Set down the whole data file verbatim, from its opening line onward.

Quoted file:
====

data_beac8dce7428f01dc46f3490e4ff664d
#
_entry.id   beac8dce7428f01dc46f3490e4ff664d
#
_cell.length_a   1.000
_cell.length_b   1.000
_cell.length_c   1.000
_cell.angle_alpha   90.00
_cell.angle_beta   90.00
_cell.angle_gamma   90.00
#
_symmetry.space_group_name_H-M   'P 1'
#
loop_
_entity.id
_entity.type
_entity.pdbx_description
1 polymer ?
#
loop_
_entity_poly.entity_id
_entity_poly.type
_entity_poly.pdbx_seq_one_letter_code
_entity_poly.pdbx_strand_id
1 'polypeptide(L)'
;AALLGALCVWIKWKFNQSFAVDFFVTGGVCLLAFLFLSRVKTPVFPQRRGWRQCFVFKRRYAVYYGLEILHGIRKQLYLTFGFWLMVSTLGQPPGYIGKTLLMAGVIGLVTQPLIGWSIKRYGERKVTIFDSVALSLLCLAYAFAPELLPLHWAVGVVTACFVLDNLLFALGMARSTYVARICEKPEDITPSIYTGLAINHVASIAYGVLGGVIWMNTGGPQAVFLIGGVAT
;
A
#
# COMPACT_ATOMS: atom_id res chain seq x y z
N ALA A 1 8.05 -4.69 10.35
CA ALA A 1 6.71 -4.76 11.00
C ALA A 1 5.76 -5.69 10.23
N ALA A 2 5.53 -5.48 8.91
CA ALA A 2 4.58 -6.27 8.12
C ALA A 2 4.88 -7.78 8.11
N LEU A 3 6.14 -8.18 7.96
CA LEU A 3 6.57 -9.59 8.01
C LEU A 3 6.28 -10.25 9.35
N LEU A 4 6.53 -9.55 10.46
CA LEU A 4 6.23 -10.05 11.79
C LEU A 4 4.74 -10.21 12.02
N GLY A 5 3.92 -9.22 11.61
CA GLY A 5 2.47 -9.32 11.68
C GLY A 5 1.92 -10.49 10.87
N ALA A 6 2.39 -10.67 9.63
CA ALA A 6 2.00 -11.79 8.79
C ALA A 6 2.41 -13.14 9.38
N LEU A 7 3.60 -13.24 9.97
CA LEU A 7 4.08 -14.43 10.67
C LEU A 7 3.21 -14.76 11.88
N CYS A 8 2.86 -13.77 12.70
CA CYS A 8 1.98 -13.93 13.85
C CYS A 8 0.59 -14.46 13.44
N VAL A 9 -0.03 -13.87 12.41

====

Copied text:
data_beac8dce7428f01dc46f3490e4ff664d
#
_entry.id   beac8dce7428f01dc46f3490e4ff664d
#
_cell.length_a   1.000
_cell.length_b   1.000
_cell.length_c   1.000
_cell.angle_alpha   90.00
_cell.angle_beta   90.00
_cell.angle_gamma   90.00
#
_symmetry.space_group_name_H-M   'P 1'
#
loop_
_entity.id
_entity.type
_entity.pdbx_description
1 polymer ?
#
loop_
_entity_poly.entity_id
_entity_poly.type
_entity_poly.pdbx_seq_one_letter_code
_entity_poly.pdbx_strand_id
1 'polypeptide(L)'
;AALLGALCVWIKWKFNQSFAVDFFVTGGVCLLAFLFLSRVKTPVFPQRRGWRQCFVFKRRYAVYYGLEILHGIRKQLYLTFGFWLMVSTLGQPPGYIGKTLLMAGVIGLVTQPLIGWSIKRYGERKVTIFDSVALSLLCLAYAFAPELLPLHWAVGVVTACFVLDNLLFALGMARSTYVARICEKPEDITPSIYTGLAINHVASIAYGVLGGVIWMNTGGPQAVFLIGGVAT
;
A
#
# COMPACT_ATOMS: atom_id res chain seq x y z
N ALA A 1 8.05 -4.69 10.35
CA ALA A 1 6.71 -4.76 11.00
C ALA A 1 5.76 -5.69 10.23
N ALA A 2 5.53 -5.48 8.91
CA ALA A 2 4.58 -6.27 8.12
C ALA A 2 4.88 -7.78 8.11
N LEU A 3 6.14 -8.18 7.96
CA LEU A 3 6.57 -9.59 8.01
C LEU A 3 6.28 -10.25 9.35
N LEU A 4 6.53 -9.55 10.46
CA LEU A 4 6.23 -10.05 11.79
C LEU A 4 4.74 -10.21 12.02
N GLY A 5 3.92 -9.22 11.61
CA GLY A 5 2.47 -9.32 11.68
C GLY A 5 1.92 -10.49 10.87
N ALA A 6 2.39 -10.67 9.63
CA ALA A 6 2.00 -11.79 8.79
C ALA A 6 2.41 -13.14 9.38
N LEU A 7 3.60 -13.24 9.97
CA LEU A 7 4.08 -14.43 10.67
C LEU A 7 3.21 -14.76 11.88
N CYS A 8 2.86 -13.77 12.70
CA CYS A 8 1.98 -13.93 13.85
C CYS A 8 0.59 -14.46 13.44
N VAL A 9 -0.03 -13.87 12.41